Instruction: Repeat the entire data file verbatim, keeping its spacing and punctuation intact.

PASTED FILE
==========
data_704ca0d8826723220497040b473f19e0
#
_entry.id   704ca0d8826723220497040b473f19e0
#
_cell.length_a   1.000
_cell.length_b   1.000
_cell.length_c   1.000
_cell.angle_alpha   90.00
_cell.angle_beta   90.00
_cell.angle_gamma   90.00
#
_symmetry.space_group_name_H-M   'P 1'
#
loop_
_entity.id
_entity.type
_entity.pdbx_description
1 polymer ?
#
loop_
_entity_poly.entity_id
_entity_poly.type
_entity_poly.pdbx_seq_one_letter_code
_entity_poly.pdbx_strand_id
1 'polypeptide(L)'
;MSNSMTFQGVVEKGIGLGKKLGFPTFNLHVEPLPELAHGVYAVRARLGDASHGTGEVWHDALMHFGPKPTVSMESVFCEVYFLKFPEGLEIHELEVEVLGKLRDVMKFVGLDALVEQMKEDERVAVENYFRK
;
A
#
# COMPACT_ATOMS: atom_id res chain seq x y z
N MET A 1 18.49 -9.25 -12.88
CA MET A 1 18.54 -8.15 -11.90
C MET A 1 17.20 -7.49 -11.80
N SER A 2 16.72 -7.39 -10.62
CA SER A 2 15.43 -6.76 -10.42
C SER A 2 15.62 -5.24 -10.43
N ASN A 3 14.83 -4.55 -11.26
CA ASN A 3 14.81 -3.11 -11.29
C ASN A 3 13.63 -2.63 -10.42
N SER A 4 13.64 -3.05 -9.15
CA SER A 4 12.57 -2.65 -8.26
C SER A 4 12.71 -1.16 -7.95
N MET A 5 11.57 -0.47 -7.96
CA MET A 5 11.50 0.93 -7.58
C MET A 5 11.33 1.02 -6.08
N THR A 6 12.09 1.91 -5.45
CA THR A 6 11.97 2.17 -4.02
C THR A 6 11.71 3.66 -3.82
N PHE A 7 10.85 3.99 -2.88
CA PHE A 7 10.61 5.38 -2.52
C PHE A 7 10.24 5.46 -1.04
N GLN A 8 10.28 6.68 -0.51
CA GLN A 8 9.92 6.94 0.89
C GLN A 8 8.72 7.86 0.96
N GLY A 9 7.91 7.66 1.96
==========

data_704ca0d8826723220497040b473f19e0
#
_entry.id   704ca0d8826723220497040b473f19e0
#
_cell.length_a   1.000
_cell.length_b   1.000
_cell.length_c   1.000
_cell.angle_alpha   90.00
_cell.angle_beta   90.00
_cell.angle_gamma   90.00
#
_symmetry.space_group_name_H-M   'P 1'
#
loop_
_entity.id
_entity.type
_entity.pdbx_description
1 polymer ?
#
loop_
_entity_poly.entity_id
_entity_poly.type
_entity_poly.pdbx_seq_one_letter_code
_entity_poly.pdbx_strand_id
1 'polypeptide(L)'
;MSNSMTFQGVVEKGIGLGKKLGFPTFNLHVEPLPELAHGVYAVRARLGDASHGTGEVWHDALMHFGPKPTVSMESVFCEVYFLKFPEGLEIHELEVEVLGKLRDVMKFVGLDALVEQMKEDERVAVENYFRK
;
A
#
# COMPACT_ATOMS: atom_id res chain seq x y z
N MET A 1 18.49 -9.25 -12.88
CA MET A 1 18.54 -8.15 -11.90
C MET A 1 17.20 -7.49 -11.80
N SER A 2 16.72 -7.39 -10.62
CA SER A 2 15.43 -6.76 -10.42
C SER A 2 15.62 -5.24 -10.43
N ASN A 3 14.83 -4.55 -11.26
CA ASN A 3 14.81 -3.11 -11.29
C ASN A 3 13.63 -2.63 -10.42
N SER A 4 13.64 -3.05 -9.15
CA SER A 4 12.57 -2.65 -8.26
C SER A 4 12.71 -1.16 -7.95
N MET A 5 11.57 -0.47 -7.96
CA MET A 5 11.50 0.93 -7.58
C MET A 5 11.33 1.02 -6.08
N THR A 6 12.09 1.91 -5.45
CA THR A 6 11.97 2.17 -4.02
C THR A 6 11.71 3.66 -3.82
N PHE A 7 10.85 3.99 -2.88
CA PHE A 7 10.61 5.38 -2.52
C PHE A 7 10.24 5.46 -1.04
N GLN A 8 10.28 6.68 -0.51
CA GLN A 8 9.92 6.94 0.89
C GLN A 8 8.72 7.86 0.96
N GLY A 9 7.91 7.66 1.96